'Streak' owner Schipper dies at 85
Paul Schipper, 85, the Sugarloaf legend who skied every day of the season for 24 years, died Monday in Bangor, Maine, from pneumonia. Known for "The Streak," Schipper skied an incredible 3,903 consecutive days at the Carrabassett Valley ski area from 1981 to 2005.
Schipper postponed surgery to non-snow months to keep the streak alive and even arranged to get a snowcat ride before the lifts opened so he could attend his son's culinary school graduation.
"All of my schedule is built around 'The Streak'," said Schipper, a retired airline pilot, in 2002. "I have to be here at some point during the day. A couple of times it has been around 3 in the afternoon when the lifts soon close. It has caused a panic. That is why I try to ski in the morning."
Schipper and his wife Christine owned and operated the Lumberjack Lodge near the mountain from 1979-96.
"I don't own 'The Streak'," said Schipper at his 80th birthday party in 2003. " 'The Streak' owns me."
Sugarloaf general manager Paul Diller called Schipper a dear friend.
"Paul was great man who had a zest for life, and truly embodied the spirit of Sugarloaf," said Diller in a statement. "His passion for skiing and for our mountain has been an inspiration to us all."
Although snowkiters can achieve speeds over 60 miles per hour and heights above 40 feet, the emphasis of the event will be on safety and education. Hosted by a local business (stormboarding.com), this year's Kitestorm will be based at Sand Bar State Park. Clinics are filled on a first-come basis, and online preregistration is recommended for some tutorials.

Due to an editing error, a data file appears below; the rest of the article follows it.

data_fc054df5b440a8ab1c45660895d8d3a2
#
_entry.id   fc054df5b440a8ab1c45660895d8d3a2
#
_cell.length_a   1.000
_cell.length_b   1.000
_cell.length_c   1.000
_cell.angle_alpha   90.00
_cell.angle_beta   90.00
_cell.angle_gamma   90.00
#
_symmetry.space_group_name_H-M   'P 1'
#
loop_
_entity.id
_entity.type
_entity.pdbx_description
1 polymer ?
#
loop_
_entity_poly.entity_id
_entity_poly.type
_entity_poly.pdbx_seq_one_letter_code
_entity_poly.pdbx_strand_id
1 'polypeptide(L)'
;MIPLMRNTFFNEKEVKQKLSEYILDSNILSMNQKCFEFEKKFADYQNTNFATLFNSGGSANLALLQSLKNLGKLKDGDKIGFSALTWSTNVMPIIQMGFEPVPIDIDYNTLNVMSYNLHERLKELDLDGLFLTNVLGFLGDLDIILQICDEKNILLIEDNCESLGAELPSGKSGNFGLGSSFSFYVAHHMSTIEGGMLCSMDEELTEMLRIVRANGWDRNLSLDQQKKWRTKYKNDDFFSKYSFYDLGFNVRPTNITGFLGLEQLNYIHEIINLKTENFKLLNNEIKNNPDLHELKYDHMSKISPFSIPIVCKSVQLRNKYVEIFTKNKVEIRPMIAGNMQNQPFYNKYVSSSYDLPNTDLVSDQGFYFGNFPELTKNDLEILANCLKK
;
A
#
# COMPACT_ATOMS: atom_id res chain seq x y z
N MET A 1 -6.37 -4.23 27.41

According to conditions posted online by Stormboarding earlier in the week, Lake Champlain features plenty of bare ice far from shore that is ideal for kiting, but rutted conditions closer to the mainland will likely preclude any kiting near shore.
"Every mountain has its own culture and ours is the fewer ropes the better," said owner Matt Hancock, who purchased the area in June. "Our ski patrol would have loved to have done this a few years ago."
Hancock said skiers in the backcountry will eventually connect to an established trail that will funnel them down to one of the two base lodges.
Material from Associated Press was used in this report.